Hosted by Gerding Edlen, the real estate firm in charge of the project, the event also featured representatives from Human Solutions, a nonprofit that seeks to help find affordable housing for low-income people and families, and Holst, the architecture firm designing the development. Holst unveiled storyboards that featured updated concept simulations of the final product. “We talked a little bit about how the overall development process was going, and that the program remained the same: 75 units of housing, 40 of them being affordable and the other 35 renting at market rates. 10,000 square feet of street is fronting retail space, and above that a 10,000-square-foot office space that Human Solutions will occupy,” said Miller.

Construction is set to break ground in December and will take roughly 16 to 18 months, according to Miller’s estimation. “There’s an overarching challenge that every developer of affordable housing is facing right now, which is the construction costs and availability of subcontractors right now,” said Miller, “so we are as a team preparing for the challenge of having the budget to face any future cost escalation between now and when we go into construction.”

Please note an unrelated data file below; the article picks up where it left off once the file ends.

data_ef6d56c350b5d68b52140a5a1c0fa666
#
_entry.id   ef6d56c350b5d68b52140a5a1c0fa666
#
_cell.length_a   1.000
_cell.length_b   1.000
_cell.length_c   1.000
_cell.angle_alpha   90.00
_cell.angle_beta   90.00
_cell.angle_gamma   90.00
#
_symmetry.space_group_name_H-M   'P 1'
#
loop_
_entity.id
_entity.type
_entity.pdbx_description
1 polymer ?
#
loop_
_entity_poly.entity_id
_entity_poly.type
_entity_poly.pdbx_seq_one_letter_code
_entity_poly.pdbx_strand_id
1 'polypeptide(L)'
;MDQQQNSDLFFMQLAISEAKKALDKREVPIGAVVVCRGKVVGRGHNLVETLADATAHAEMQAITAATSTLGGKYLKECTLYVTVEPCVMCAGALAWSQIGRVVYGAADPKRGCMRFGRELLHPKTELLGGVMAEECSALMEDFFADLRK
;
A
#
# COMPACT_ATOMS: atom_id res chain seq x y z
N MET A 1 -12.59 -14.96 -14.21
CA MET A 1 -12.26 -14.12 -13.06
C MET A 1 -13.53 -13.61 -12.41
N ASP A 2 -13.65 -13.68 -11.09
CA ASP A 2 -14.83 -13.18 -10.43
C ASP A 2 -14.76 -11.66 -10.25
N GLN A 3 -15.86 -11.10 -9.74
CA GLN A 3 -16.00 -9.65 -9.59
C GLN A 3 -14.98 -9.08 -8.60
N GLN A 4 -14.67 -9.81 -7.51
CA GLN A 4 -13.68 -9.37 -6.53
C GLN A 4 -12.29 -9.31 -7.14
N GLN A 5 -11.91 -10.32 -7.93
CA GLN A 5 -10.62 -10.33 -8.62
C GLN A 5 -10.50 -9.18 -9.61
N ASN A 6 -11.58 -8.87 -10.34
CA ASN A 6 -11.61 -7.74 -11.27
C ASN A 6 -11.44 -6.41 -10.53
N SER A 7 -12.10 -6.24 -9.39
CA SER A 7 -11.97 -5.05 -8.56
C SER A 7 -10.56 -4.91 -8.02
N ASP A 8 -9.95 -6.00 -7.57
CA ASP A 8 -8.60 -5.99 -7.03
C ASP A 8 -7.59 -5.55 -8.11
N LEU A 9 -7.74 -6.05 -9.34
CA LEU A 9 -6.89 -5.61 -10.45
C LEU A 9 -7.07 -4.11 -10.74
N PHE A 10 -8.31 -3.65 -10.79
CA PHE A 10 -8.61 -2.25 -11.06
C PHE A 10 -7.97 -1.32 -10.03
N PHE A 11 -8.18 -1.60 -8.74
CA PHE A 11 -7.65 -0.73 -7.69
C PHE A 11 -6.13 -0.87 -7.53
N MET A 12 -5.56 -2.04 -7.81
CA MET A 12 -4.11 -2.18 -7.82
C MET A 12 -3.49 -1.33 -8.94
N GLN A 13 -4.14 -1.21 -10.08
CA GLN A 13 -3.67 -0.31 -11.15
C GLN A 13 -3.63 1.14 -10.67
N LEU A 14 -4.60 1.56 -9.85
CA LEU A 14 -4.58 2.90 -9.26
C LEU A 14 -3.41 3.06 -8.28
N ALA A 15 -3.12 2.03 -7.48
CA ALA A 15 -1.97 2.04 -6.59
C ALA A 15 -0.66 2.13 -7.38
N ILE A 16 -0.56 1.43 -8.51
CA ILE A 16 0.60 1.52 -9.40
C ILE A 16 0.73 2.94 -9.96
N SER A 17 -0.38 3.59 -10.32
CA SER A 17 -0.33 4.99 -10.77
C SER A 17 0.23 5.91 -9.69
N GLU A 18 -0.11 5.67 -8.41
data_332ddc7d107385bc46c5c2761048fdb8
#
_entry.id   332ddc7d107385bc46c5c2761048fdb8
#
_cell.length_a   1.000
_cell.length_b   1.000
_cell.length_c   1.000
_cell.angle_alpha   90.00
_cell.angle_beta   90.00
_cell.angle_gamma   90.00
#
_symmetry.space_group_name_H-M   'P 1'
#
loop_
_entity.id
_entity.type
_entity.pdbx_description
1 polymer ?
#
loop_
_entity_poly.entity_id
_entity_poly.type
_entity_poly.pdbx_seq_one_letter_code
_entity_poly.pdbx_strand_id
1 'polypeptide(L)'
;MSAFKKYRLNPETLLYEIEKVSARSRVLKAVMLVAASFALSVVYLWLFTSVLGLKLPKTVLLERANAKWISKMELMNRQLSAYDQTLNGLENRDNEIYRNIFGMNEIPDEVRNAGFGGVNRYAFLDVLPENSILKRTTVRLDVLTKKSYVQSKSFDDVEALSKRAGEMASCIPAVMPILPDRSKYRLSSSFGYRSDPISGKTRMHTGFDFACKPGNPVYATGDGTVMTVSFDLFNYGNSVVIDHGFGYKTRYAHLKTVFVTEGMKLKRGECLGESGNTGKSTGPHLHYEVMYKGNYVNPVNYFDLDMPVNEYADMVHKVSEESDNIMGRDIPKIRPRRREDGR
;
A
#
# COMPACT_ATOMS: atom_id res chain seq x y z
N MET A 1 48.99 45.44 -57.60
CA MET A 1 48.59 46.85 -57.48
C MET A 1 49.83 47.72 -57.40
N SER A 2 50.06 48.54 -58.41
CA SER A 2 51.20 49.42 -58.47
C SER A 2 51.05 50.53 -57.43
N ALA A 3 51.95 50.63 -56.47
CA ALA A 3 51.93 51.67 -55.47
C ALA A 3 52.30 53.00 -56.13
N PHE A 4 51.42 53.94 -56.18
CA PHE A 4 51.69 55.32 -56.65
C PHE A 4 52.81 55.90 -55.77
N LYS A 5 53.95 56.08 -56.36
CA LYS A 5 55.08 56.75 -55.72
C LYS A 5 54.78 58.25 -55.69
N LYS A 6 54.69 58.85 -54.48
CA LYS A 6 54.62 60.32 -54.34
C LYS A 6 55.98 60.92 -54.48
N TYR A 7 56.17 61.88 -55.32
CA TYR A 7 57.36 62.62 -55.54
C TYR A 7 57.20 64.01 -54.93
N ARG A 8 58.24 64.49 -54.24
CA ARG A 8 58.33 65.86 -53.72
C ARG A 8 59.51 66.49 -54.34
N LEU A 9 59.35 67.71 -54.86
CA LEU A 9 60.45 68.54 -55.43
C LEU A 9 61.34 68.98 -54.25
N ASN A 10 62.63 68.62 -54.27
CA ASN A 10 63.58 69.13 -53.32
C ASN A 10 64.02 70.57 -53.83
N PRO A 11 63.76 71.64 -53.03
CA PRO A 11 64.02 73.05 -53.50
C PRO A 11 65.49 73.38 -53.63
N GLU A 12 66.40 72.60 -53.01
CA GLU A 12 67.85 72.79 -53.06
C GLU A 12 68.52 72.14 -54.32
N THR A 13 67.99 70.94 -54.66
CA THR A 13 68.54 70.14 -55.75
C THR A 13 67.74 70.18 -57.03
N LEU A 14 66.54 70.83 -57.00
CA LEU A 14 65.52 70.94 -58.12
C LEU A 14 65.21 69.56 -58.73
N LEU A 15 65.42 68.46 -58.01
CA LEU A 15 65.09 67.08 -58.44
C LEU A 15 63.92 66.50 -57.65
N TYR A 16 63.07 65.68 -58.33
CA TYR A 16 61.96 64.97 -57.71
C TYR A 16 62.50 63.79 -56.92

Other than that, there have been few obstacles and the response from the community, through reviews of the plans, has been positive. The biggest change presented at the open house from previous designs was the moving of a community room from the second floor to the first.